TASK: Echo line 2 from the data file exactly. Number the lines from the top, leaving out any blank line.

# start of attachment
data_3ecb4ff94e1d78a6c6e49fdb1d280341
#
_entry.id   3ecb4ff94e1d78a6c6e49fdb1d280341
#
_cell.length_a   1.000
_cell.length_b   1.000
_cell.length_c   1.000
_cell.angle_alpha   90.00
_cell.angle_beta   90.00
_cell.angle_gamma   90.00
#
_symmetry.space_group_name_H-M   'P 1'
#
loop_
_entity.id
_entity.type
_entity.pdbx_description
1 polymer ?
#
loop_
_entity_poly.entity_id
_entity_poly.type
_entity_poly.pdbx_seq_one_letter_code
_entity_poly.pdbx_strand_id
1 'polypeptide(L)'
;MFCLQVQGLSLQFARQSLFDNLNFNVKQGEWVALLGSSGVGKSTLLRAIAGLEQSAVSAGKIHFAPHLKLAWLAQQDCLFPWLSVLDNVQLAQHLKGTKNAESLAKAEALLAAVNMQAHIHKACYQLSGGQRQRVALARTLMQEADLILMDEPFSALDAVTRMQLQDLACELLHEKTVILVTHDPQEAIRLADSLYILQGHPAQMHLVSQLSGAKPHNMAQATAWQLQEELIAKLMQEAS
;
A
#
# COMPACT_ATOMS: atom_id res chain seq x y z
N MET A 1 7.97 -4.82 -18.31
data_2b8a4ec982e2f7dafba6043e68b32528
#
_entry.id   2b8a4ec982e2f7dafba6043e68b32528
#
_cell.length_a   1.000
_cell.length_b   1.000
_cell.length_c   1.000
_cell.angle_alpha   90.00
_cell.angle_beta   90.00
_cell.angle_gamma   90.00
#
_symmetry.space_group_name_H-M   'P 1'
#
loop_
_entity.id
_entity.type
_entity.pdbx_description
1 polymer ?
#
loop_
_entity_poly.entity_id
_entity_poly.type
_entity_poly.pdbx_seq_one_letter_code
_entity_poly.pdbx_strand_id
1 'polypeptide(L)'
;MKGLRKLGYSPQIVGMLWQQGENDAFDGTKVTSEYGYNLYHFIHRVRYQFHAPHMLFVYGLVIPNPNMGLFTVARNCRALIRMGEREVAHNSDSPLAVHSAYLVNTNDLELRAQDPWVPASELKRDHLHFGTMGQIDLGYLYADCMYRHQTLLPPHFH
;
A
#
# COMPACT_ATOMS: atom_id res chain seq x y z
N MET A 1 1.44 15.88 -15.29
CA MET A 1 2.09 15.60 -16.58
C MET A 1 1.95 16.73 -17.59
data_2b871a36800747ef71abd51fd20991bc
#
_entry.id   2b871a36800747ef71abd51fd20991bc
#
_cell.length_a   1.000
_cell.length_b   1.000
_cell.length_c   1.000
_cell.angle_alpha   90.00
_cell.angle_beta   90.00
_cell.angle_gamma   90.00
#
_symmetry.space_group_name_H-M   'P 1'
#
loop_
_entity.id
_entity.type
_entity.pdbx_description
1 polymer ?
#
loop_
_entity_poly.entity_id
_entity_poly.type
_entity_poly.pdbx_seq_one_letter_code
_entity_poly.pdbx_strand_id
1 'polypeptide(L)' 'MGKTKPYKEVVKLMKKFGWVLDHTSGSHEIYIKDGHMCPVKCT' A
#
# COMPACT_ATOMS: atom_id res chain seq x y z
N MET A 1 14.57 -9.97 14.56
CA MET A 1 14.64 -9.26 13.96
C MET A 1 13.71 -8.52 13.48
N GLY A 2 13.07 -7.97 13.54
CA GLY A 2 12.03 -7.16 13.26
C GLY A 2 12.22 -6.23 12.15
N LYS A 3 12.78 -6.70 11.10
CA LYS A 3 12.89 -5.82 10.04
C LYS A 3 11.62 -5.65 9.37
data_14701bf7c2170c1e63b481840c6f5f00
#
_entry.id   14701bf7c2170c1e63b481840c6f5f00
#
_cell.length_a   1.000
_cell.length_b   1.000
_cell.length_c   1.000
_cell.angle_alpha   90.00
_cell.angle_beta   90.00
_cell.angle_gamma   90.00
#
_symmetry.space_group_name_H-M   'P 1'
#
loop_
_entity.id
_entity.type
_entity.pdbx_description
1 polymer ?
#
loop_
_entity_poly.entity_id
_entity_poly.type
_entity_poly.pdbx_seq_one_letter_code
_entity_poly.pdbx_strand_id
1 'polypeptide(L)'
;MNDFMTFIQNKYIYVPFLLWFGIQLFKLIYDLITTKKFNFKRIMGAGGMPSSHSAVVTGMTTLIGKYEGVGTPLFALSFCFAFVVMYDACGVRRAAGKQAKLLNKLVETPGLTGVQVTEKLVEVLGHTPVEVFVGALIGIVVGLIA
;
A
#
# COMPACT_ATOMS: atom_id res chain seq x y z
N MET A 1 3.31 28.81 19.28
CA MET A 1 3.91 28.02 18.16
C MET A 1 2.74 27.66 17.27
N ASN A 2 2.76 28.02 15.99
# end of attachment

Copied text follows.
#